Wednesday, January 23, 2008

survival = hippie evolution


Thoughts on Climate 2007--Making Sense of the Year of Records:

OldBadgertoo muses, "America has always put its own national interest before that of everything else."

Jonno interjects, "Psst, hate to tell you this but the USA don’t put its own interests first; it always puts Israel’s first."

Not in climate policy! Israeli politicians know that global heating isn't in their national interest(source). Israel is the 118. member of the UN FCCC (source); it signed on to Kyoto 1998 and has ratified the protocol since 2004.

Everyone is held by Gaia's web; there are no free riders.

Ullern comments on my "the USA is responsible for the planet’s fever" with "not only in emissions, but also through the exploitative consumerist lifestyles it promotes in the rest of the world."

The Stern Report, p. 24, identifies climate change as market failure.

It seems Marx died with Gorbachev's rule in the 20th century.

It appears Adam Smith is dying under Bush's watch.

mrpickwick notes, "All of us are in for a cataclysmic downhill ride to an unthinkable climatic future."

chilijan adds, "At some point someone will decide we need to be stopped."

To which I'd like to suggest that the someone is the planetary biosphere, and the point in time is now. If we don't stop koyaanisqatsi, Gaia will.

thewonderingyou gets down to brass tacks and states, "Real conservation must begin or nothing else will make a difference."

Real conservation means no consumerism. How this is even conceivable, you ask?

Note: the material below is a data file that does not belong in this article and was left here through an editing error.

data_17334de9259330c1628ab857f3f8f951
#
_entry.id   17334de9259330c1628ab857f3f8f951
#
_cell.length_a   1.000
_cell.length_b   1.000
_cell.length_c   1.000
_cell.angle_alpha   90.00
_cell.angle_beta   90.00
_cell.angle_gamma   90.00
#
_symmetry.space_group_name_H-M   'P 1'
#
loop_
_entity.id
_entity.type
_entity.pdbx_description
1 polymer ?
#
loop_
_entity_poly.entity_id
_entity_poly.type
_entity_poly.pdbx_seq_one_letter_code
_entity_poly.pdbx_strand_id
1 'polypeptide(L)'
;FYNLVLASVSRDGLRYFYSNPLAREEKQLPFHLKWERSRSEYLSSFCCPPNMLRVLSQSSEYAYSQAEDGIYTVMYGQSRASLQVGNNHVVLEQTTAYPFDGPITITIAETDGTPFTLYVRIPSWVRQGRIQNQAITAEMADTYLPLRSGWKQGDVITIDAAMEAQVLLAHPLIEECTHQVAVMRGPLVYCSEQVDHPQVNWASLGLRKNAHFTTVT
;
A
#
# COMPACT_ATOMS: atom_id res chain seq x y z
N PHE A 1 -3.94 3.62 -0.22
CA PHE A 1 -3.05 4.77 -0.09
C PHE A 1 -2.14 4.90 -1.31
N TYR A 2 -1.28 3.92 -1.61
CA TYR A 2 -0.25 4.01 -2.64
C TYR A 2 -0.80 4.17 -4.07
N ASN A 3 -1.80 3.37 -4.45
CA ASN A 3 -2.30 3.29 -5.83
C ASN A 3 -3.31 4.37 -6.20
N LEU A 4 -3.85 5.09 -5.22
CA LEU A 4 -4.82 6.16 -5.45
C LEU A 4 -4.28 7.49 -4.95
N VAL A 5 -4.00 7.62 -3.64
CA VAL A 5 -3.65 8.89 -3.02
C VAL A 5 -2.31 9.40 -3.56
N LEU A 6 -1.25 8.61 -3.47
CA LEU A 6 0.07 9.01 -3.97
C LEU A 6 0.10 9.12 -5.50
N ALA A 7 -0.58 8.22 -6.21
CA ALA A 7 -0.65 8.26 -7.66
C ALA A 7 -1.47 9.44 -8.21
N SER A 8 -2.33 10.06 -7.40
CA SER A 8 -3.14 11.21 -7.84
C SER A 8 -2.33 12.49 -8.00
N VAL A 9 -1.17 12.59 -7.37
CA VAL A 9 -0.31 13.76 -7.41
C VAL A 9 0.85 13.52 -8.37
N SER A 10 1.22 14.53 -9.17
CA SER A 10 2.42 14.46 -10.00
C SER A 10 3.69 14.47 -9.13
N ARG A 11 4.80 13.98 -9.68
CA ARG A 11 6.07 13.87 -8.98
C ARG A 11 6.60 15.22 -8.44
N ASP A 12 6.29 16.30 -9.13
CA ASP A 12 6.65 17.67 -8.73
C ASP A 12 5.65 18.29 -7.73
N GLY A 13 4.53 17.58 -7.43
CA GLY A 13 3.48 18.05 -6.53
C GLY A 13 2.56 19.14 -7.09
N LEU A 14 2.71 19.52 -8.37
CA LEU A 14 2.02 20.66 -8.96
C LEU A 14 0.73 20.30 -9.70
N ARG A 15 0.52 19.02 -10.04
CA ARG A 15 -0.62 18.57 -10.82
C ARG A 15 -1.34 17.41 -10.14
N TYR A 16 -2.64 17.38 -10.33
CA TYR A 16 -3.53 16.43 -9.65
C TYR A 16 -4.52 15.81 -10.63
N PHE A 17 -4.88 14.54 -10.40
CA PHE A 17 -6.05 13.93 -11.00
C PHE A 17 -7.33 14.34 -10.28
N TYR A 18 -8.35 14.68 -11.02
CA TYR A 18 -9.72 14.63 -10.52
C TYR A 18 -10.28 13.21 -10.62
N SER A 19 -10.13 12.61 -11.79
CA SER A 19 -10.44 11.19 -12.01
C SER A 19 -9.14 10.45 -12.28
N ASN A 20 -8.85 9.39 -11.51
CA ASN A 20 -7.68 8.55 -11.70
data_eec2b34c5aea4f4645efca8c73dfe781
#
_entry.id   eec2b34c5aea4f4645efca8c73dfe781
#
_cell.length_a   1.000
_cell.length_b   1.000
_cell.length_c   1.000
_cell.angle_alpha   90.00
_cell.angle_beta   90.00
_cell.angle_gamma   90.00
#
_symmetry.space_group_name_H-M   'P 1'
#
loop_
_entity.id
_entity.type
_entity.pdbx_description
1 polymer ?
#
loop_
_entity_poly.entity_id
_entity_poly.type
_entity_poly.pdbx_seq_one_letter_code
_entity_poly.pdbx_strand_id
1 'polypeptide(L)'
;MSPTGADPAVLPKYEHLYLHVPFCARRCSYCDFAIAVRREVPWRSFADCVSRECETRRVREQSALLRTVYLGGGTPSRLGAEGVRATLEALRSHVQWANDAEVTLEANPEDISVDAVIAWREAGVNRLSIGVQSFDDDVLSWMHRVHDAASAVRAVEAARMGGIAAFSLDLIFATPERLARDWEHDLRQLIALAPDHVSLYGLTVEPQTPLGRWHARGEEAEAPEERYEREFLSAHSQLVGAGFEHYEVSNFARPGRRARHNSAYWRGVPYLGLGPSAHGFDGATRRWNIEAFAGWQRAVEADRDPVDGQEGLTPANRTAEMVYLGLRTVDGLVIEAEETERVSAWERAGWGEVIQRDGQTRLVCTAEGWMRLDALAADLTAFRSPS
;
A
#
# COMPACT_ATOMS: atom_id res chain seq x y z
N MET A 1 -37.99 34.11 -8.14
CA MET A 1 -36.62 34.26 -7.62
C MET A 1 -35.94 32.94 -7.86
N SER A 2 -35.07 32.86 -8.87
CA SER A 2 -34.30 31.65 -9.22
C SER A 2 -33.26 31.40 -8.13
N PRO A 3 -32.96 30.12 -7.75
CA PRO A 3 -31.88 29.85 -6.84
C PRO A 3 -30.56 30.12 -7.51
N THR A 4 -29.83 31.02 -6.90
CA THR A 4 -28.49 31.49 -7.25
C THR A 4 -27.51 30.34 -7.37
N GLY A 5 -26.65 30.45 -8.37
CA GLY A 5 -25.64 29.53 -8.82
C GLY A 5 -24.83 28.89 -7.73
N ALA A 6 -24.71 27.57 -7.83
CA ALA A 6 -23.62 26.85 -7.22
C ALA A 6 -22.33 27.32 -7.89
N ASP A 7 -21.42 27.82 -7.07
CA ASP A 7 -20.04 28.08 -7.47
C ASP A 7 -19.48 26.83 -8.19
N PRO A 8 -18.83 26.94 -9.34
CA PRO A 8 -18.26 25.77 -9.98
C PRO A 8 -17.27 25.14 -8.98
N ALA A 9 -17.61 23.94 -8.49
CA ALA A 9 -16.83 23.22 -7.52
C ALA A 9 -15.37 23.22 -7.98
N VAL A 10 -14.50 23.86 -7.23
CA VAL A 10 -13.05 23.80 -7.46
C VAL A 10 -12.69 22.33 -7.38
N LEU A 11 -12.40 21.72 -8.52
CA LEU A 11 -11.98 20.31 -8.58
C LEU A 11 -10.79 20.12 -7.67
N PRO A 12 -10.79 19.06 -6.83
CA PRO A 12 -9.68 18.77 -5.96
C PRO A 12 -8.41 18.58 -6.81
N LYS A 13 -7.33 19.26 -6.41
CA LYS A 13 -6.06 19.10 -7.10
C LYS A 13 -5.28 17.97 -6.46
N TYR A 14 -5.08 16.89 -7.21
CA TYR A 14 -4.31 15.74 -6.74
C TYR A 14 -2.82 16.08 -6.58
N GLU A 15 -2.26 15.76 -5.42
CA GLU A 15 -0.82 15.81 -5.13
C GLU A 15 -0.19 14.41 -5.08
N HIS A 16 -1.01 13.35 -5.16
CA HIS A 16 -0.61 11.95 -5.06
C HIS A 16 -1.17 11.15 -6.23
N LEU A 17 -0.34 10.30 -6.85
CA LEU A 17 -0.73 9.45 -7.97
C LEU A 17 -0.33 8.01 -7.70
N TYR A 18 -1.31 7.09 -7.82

Simple--just stop buying stuff. Opt out. Live small.

If you wonder how, just remember the Hippies.

Just as Garrison Keillor got it right, when he named the Republican agenda, in anessay worth re-reading, "the Great Crusade against the Sixties".

And there you have it.

Survival = Conservation = Opting Out = the Sixties;

Survival (and I mean happy, pleasant, fun survival) means:
distilling Hippie Culture to its essence, and
using it to evolve from the dumb today to a wise tomorrow.

Thanks for your thoughts.

Kudos to tmkowal for "Essay on Global Heating" (comment 17; scroll).

I join in Siouxrose's praise.

Fred Pearce, in With Speed and Violence,p. xiii, wrote that 1998 was the warmest year on record probably for thousands of years.

NASA announced two years ago that 2005 was the warmest year on record, relegating 1998 to place two.

A few days ago NASA declared that 2007 was tied with 1998.

And the Independent (UK) reports 1/22/08 that the U.S. censors Arctic scientists' findings as it prepares for oil and gas auction.

Echoing nspire I bid you Namaste.


Tuesday, January 22, 2008

differentiation must be earned


I was happy that commondreams published the last post on 1/7/08. The editors put my blistered-orblet in great company -- just a day earlier, they had posted G. McGovern's Why I believe Bush must go. Thank you, Common Dreams.